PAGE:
I’ll write more on this topic over the coming weeks.  And if any of you have stories you’d like to share, I’d love to hear them.  The thing to remember is that any worthwhile change comes with challenges.  It’s how we handle those challenges that makes the difference.  So lighten up!  Laugh a little.  It makes the tough spots (and icy sidewalks) a whole lot easier to handle.

Copyright 2011 – Dave Glardon


About Health and Humor - by Dave Glardon

Dave Glardon is a writer, speaker, and stand-up comedian. He has written hundreds of articles relating to humor in our world, and has performed for audiences across the entire United States. In this blog, he shares his insights with the goal of helping you achieve a higher level of physical and mental well-being through a healthy sense of humor.
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8 Responses to It’s Okay To Fall Back – Just Don’t Fall Down

  1. Dave Dave Dave – I’m right there with you. I stare at my husband’s perfect sculpted physique and think – wow – he’s married to me? I always have 1 of 2 knee-jerk reactions: 1. Let’s go to the gym! 2. I’m depressed – where are the Little Debbie cakes?

    I hate exercise too – I get bored. The only thing I like is dance but my knee is a little too f’d up right now for that. So I go and do the elliptical a couple days a week. I know it’s not enough but hopefully spring will get me out doing things more.

    Can’t wait to keep following your journey!

    • Thanks for chiming in Heather! I can blame the gym (or lack of it) for some of the recent weight gain, but the truth is Little Debbie may have had something to do with it as well. That or too many Twizzlers.

      I start each workout with the elliptical, because it’s the only thing a klutz like me can manage with any level of finesse. After that, it gets comical. But hey, if you can’t have a laugh along the way, why bother?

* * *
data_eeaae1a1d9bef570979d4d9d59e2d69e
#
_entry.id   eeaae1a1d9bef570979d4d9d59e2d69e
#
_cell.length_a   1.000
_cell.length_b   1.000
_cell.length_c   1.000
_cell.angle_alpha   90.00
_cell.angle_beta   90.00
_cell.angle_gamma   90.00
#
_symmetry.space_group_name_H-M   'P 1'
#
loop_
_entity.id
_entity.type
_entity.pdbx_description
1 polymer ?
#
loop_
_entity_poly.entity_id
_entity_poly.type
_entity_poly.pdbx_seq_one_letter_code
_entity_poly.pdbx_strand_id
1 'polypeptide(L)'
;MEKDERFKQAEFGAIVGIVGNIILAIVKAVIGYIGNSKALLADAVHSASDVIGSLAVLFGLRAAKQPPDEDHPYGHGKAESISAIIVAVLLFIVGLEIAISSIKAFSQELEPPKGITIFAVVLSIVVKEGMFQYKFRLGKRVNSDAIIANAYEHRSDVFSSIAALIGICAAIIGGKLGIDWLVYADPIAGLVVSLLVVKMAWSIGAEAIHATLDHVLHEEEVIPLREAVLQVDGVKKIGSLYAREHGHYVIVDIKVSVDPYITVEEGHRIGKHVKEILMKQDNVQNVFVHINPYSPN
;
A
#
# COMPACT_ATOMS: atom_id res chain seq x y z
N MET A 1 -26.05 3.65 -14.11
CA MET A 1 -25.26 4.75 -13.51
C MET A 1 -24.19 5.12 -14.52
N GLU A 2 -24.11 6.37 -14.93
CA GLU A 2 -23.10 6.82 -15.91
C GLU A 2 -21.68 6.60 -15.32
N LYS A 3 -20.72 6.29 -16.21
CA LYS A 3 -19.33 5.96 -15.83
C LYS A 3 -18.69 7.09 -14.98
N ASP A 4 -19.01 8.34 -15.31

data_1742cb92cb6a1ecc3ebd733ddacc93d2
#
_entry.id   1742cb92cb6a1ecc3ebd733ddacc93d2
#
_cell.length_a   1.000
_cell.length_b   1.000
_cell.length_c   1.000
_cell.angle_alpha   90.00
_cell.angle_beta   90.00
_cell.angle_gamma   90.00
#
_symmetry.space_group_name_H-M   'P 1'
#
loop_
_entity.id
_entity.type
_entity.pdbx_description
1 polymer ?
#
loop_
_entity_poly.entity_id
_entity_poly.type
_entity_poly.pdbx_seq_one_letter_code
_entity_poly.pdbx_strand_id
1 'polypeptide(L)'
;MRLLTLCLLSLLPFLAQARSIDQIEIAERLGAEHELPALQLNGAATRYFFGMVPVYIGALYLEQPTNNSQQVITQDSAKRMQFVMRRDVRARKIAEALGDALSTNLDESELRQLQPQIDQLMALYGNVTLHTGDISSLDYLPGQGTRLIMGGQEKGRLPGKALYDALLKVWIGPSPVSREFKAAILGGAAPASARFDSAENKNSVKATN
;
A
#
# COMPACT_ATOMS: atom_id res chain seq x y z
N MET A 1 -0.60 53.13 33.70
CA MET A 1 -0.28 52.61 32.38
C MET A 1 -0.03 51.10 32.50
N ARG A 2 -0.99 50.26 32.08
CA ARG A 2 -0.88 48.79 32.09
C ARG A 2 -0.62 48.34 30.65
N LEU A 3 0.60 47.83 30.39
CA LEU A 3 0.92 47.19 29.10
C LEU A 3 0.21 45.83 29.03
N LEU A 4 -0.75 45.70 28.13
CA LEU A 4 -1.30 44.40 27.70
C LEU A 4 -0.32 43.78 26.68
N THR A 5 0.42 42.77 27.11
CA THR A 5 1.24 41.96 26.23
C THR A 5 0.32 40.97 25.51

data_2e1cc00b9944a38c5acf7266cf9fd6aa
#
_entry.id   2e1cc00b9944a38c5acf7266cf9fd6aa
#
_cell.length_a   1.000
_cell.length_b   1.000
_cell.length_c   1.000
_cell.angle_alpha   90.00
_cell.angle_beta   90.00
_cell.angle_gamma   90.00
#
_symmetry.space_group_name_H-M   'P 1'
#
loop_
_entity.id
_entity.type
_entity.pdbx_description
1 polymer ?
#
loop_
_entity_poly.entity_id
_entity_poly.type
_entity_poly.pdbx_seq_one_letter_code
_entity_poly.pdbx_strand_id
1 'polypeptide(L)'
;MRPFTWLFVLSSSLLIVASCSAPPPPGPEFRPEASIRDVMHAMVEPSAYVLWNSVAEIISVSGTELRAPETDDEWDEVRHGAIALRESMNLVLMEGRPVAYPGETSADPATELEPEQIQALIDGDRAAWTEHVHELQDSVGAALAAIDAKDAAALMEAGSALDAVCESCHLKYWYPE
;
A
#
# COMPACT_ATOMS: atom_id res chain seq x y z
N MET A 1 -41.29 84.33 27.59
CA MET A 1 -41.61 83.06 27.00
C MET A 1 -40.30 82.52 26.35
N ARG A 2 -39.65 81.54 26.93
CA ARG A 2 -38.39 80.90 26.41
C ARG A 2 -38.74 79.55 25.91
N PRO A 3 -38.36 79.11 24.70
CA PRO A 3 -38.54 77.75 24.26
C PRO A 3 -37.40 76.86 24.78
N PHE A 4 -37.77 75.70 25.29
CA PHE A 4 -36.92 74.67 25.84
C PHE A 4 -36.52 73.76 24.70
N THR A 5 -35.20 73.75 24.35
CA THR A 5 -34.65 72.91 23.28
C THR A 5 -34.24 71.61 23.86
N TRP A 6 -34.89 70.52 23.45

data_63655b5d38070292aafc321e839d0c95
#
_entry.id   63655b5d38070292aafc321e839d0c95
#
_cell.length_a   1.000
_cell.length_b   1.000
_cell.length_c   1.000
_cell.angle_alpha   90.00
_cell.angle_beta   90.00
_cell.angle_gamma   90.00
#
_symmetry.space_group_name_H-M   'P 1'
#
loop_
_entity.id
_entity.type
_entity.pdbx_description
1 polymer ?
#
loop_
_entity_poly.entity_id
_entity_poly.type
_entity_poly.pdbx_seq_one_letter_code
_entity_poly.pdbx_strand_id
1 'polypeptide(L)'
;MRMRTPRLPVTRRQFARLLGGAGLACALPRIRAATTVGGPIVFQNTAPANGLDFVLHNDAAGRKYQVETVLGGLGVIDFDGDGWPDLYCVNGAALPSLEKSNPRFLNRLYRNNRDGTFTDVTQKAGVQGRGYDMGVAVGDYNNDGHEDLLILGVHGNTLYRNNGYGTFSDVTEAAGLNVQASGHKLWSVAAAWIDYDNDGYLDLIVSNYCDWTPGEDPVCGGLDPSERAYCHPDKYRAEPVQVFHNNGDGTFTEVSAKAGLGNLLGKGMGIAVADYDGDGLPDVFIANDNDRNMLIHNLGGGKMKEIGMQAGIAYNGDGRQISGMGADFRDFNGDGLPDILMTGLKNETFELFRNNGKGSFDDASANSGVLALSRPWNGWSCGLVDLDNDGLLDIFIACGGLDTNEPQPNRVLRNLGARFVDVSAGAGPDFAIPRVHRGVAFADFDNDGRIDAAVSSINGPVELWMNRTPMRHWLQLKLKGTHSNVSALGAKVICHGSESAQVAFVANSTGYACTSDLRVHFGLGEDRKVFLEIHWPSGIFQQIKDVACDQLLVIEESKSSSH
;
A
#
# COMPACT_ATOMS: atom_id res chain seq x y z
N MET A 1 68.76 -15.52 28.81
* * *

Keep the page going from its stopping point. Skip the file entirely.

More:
2. Jan says:

    Dave you certainly are right; only way to lose weight is eat less, exercise more. And, the ground really does get harder every year. But fortunately as you age, it also gets a bit closer. As in, I used to be 5′ 5 3/4ths”; now, at 71, I’m 5′ 3 1/2″. Ground is closer, if not softer.
    The biggest problem with ‘shrinking as we age’ is, all that body mass is still there; it’s just repositioned. Usually it goes South…like other parts of your body and the hair too; my body mass seems to have stopped at the equator, and the hair went clean to the toes. I still weigh the same; it just doesn’t look like it, because it’s all been repositioned.
    I can’t go to a gym; there isn’t one closer than a hundred miles one way. So in summer I do yard work, or ranch work…you’d be amazed how many miles you can put on chopping weeds in the summer! In winter I shovel snow. Well, OK, in winter I also lift a fork; all that shoveling makes you hungry as a horse! Besides which, using the oven certainly helps cut the heating bill; and cakes or cookies or pies sure are a treat.
    The last time I fell, on ice, in fresh fallen snow, I made snow angels. When my son came out to ask what I was doing, I told him, “Well, while I was down here, I just thought I’d find something constructive to do.”

    I surely do enjoy your column. Hope you heal fast…
    Jan in Montana

    • Thanks Jan. You sound just like my doctor – eat less and exercise! You’d think in the 21st century with all the medical advances, we’d have something a little less … well, demanding. If they could figure out a way to make broccoli taste like french fries and melt away five pounds per serving, I’d cook it myself!

      And don’t feel too bad about that “repositioned” weight. It happens to all of us. In 1994 I had spinal surgery that left a scar across the middle of my throat. I went looking for that scar last week and found it just below my collarbone. Makes you wonder about all these kids with barbed wire tattooed around their neck. In twenty years, it’ll look more like a stretched out necklace.

  3. Sharon says:

    You have it all down pat, Dave. Keep up the good work and you will reach your goal. Laugh at your boo-boos and keep on keeping on.

  4. Patti says:

    Glad to hear you are feeling better, Dave! I certainly missed reading your posts while you were on the mend. Tread carefully as we endure the remainder of this blasted winter.